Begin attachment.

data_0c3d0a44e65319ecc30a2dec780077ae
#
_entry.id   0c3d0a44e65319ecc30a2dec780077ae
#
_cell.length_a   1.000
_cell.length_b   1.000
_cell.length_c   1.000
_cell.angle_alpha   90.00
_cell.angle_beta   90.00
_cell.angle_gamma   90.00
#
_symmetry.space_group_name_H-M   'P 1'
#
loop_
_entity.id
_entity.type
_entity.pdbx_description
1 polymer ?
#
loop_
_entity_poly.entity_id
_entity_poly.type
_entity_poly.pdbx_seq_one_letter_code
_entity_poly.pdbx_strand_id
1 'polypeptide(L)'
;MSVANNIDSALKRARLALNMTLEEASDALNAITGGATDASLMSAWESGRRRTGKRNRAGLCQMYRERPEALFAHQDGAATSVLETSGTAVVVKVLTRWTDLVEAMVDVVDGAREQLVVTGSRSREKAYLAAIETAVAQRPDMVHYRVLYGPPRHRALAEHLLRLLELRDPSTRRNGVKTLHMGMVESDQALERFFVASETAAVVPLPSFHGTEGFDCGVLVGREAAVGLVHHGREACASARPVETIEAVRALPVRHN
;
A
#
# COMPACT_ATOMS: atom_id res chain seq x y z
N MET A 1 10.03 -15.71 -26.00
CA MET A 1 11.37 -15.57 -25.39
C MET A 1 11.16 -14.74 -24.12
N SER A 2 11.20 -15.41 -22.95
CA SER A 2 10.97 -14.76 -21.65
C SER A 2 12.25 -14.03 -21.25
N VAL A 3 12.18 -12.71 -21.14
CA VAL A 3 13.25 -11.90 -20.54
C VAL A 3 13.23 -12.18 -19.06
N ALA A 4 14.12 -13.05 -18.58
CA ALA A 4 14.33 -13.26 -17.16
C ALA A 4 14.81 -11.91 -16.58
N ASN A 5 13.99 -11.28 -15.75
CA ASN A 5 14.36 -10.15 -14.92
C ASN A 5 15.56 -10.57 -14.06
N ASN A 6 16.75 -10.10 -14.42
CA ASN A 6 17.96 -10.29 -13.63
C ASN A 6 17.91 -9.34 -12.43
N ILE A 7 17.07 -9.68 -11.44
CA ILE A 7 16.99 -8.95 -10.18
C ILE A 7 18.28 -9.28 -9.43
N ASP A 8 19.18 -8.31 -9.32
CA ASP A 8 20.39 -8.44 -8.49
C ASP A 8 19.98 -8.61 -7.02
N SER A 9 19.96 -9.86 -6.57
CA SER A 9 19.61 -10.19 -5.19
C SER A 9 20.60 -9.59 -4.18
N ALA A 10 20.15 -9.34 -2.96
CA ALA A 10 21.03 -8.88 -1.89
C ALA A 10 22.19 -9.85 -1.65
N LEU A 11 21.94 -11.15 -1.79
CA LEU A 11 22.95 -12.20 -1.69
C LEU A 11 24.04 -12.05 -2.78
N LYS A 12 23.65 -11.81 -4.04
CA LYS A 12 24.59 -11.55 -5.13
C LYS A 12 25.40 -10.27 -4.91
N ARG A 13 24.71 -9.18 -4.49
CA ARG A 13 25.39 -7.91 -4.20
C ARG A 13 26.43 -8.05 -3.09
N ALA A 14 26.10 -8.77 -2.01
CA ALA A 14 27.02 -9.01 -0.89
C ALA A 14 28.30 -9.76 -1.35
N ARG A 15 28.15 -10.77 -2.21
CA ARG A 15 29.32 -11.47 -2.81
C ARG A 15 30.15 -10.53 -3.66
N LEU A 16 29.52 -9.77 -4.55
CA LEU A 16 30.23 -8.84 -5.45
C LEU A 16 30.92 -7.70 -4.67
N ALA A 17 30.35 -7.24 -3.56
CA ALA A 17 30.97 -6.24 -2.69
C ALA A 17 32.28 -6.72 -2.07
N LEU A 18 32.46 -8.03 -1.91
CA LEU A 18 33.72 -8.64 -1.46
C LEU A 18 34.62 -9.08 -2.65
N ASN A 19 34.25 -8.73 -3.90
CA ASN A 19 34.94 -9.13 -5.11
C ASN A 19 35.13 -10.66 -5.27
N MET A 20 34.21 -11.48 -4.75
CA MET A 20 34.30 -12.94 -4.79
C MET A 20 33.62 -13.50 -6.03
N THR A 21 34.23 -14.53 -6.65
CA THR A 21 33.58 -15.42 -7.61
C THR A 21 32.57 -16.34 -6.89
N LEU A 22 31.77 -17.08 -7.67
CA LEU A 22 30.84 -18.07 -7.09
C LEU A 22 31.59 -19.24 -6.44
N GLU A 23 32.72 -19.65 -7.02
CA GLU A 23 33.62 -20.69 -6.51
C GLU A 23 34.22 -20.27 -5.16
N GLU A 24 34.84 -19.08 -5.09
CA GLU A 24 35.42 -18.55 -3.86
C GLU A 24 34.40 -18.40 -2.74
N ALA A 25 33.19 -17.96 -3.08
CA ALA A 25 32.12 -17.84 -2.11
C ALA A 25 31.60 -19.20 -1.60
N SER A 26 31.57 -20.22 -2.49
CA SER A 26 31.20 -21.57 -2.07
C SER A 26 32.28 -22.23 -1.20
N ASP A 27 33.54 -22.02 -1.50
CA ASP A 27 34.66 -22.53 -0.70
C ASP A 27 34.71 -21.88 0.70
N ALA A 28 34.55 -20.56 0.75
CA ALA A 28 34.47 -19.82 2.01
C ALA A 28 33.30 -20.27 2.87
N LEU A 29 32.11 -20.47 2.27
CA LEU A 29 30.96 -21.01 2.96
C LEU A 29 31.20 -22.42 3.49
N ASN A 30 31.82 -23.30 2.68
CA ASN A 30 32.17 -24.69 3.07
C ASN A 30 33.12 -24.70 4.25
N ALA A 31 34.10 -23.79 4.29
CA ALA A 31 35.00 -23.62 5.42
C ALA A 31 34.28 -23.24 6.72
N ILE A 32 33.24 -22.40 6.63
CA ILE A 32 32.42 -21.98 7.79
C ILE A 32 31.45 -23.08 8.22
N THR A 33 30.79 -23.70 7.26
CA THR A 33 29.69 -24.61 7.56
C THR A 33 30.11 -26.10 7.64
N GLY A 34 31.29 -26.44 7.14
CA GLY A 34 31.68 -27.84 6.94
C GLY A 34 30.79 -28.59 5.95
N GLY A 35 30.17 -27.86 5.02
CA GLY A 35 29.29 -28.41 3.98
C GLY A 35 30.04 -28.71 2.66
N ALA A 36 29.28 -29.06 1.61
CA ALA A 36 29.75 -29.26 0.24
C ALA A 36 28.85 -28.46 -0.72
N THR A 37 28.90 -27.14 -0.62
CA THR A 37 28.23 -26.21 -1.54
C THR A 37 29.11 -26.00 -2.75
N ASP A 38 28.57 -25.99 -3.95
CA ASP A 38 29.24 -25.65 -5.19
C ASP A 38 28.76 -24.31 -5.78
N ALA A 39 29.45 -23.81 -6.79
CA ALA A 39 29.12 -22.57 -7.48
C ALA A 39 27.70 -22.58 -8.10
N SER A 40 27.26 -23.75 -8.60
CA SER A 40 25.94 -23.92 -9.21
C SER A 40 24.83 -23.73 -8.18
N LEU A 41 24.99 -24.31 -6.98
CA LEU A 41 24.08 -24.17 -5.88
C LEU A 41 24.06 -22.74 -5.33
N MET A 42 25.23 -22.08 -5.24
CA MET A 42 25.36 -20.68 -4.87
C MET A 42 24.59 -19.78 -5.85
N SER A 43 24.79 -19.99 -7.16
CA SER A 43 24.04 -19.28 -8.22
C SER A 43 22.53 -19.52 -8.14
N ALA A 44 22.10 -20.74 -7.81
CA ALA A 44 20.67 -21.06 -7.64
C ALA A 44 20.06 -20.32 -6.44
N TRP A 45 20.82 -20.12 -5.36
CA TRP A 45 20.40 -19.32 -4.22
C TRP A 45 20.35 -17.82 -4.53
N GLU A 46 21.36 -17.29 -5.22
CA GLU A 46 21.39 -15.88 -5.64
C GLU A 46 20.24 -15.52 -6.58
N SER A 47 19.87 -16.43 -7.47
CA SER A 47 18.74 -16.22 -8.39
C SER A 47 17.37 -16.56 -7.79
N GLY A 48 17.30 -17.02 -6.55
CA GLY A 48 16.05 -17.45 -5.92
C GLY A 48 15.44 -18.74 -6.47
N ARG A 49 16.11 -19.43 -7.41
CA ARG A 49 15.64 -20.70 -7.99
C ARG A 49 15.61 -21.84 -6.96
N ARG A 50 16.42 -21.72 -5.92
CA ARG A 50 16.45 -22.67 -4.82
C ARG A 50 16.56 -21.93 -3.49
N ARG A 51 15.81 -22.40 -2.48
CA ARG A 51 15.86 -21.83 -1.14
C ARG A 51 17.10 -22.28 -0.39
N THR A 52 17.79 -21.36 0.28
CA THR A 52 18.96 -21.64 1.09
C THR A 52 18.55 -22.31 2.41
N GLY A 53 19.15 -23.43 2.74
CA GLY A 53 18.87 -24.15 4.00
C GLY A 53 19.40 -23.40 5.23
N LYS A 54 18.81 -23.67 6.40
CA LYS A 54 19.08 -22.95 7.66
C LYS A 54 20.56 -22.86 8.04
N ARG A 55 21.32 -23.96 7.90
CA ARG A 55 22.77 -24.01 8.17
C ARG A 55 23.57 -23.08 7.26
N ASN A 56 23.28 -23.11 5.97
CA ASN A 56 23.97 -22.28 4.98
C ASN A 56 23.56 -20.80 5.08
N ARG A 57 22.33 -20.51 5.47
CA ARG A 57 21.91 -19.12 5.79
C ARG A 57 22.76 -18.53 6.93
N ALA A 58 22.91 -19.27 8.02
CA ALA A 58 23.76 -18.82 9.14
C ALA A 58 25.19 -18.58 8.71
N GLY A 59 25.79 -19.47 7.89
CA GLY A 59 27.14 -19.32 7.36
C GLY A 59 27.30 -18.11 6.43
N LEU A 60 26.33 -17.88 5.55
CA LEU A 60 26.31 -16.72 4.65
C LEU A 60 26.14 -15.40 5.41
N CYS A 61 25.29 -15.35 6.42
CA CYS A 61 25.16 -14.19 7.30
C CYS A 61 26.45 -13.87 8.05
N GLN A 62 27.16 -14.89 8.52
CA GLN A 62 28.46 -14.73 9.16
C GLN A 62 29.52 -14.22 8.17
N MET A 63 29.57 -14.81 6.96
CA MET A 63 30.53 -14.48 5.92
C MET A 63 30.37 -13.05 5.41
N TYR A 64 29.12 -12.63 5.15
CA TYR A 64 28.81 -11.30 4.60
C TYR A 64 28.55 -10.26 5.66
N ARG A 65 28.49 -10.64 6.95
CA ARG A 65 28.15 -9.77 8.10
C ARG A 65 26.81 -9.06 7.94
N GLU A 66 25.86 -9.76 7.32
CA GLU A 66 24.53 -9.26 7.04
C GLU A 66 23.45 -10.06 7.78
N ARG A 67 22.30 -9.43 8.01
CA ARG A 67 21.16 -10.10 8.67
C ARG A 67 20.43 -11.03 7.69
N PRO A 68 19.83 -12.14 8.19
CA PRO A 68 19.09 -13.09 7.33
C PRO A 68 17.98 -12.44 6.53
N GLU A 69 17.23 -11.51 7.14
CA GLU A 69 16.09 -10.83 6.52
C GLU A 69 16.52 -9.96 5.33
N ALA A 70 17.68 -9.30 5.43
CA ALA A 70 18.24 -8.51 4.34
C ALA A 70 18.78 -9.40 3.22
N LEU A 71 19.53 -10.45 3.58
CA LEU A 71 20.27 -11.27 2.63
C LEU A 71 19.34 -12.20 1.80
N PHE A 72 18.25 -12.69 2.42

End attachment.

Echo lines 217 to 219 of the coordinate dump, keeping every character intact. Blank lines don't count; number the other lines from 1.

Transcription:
N MET A 63 29.57 -14.81 6.96
CA MET A 63 30.53 -14.48 5.92
C MET A 63 30.37 -13.05 5.41